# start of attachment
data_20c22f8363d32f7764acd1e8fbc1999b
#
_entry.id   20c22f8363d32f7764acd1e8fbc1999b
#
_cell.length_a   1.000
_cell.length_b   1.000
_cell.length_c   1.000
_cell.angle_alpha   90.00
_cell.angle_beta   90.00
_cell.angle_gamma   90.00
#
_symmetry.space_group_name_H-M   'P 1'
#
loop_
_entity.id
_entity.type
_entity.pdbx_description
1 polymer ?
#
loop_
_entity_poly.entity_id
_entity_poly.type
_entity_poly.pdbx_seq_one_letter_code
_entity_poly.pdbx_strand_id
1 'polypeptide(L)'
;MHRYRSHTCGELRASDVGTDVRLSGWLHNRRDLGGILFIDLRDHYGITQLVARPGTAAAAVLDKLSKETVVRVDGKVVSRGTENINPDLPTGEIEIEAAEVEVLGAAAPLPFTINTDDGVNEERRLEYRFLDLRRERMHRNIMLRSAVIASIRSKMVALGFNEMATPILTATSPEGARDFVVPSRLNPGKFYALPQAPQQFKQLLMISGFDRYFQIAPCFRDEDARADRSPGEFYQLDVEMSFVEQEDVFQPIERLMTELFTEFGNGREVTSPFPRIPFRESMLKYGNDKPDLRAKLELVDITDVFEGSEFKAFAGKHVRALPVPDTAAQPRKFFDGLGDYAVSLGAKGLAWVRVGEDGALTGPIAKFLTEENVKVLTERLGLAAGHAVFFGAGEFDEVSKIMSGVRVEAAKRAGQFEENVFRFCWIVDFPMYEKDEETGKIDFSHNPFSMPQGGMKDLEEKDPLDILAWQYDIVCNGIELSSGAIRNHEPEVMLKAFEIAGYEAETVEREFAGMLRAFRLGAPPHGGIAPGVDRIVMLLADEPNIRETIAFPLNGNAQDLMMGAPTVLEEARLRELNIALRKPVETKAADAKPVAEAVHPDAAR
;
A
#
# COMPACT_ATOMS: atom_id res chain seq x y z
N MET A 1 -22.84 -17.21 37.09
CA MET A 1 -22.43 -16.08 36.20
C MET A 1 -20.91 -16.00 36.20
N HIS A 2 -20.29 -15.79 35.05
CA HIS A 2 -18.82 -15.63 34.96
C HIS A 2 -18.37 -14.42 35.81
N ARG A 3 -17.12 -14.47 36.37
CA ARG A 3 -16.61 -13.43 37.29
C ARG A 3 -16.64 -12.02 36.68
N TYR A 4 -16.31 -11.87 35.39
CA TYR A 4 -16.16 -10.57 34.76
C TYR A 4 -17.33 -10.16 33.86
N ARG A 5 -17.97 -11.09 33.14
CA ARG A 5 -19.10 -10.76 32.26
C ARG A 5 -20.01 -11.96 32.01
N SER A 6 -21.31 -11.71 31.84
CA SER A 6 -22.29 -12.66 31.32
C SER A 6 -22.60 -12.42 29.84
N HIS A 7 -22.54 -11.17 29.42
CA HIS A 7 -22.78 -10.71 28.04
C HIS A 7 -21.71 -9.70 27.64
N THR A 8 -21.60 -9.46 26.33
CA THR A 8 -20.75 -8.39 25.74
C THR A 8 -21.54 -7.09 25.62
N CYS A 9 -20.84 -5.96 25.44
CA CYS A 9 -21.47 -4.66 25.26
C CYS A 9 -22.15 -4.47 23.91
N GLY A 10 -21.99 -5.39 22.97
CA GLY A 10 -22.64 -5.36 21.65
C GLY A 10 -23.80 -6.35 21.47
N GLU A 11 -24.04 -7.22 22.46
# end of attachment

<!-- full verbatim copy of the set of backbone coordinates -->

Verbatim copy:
data_20c22f8363d32f7764acd1e8fbc1999b
#
_entry.id   20c22f8363d32f7764acd1e8fbc1999b
#
_cell.length_a   1.000
_cell.length_b   1.000
_cell.length_c   1.000
_cell.angle_alpha   90.00
_cell.angle_beta   90.00
_cell.angle_gamma   90.00
#
_symmetry.space_group_name_H-M   'P 1'
#
loop_
_entity.id
_entity.type
_entity.pdbx_description
1 polymer ?
#
loop_
_entity_poly.entity_id
_entity_poly.type
_entity_poly.pdbx_seq_one_letter_code
_entity_poly.pdbx_strand_id
1 'polypeptide(L)'
;MHRYRSHTCGELRASDVGTDVRLSGWLHNRRDLGGILFIDLRDHYGITQLVARPGTAAAAVLDKLSKETVVRVDGKVVSRGTENINPDLPTGEIEIEAAEVEVLGAAAPLPFTINTDDGVNEERRLEYRFLDLRRERMHRNIMLRSAVIASIRSKMVALGFNEMATPILTATSPEGARDFVVPSRLNPGKFYALPQAPQQFKQLLMISGFDRYFQIAPCFRDEDARADRSPGEFYQLDVEMSFVEQEDVFQPIERLMTELFTEFGNGREVTSPFPRIPFRESMLKYGNDKPDLRAKLELVDITDVFEGSEFKAFAGKHVRALPVPDTAAQPRKFFDGLGDYAVSLGAKGLAWVRVGEDGALTGPIAKFLTEENVKVLTERLGLAAGHAVFFGAGEFDEVSKIMSGVRVEAAKRAGQFEENVFRFCWIVDFPMYEKDEETGKIDFSHNPFSMPQGGMKDLEEKDPLDILAWQYDIVCNGIELSSGAIRNHEPEVMLKAFEIAGYEAETVEREFAGMLRAFRLGAPPHGGIAPGVDRIVMLLADEPNIRETIAFPLNGNAQDLMMGAPTVLEEARLRELNIALRKPVETKAADAKPVAEAVHPDAAR
;
A
#
# COMPACT_ATOMS: atom_id res chain seq x y z
N MET A 1 -22.84 -17.21 37.09
CA MET A 1 -22.43 -16.08 36.20
C MET A 1 -20.91 -16.00 36.20
N HIS A 2 -20.29 -15.79 35.05
CA HIS A 2 -18.82 -15.63 34.96
C HIS A 2 -18.37 -14.42 35.81
N ARG A 3 -17.12 -14.47 36.37
CA ARG A 3 -16.61 -13.43 37.29
C ARG A 3 -16.64 -12.02 36.68
N TYR A 4 -16.31 -11.87 35.39
CA TYR A 4 -16.16 -10.57 34.76
C TYR A 4 -17.33 -10.16 33.86
N ARG A 5 -17.97 -11.09 33.14
CA ARG A 5 -19.10 -10.76 32.26
C ARG A 5 -20.01 -11.96 32.01
N SER A 6 -21.31 -11.71 31.84
CA SER A 6 -22.29 -12.66 31.32
C SER A 6 -22.60 -12.42 29.84
N HIS A 7 -22.54 -11.17 29.42
CA HIS A 7 -22.78 -10.71 28.04
C HIS A 7 -21.71 -9.70 27.64
N THR A 8 -21.60 -9.46 26.33
CA THR A 8 -20.75 -8.39 25.74
C THR A 8 -21.54 -7.09 25.62
N CYS A 9 -20.84 -5.96 25.44
CA CYS A 9 -21.47 -4.66 25.26
C CYS A 9 -22.15 -4.47 23.91
N GLY A 10 -21.99 -5.39 22.97
CA GLY A 10 -22.64 -5.36 21.65
C GLY A 10 -23.80 -6.35 21.47
N GLU A 11 -24.04 -7.22 22.46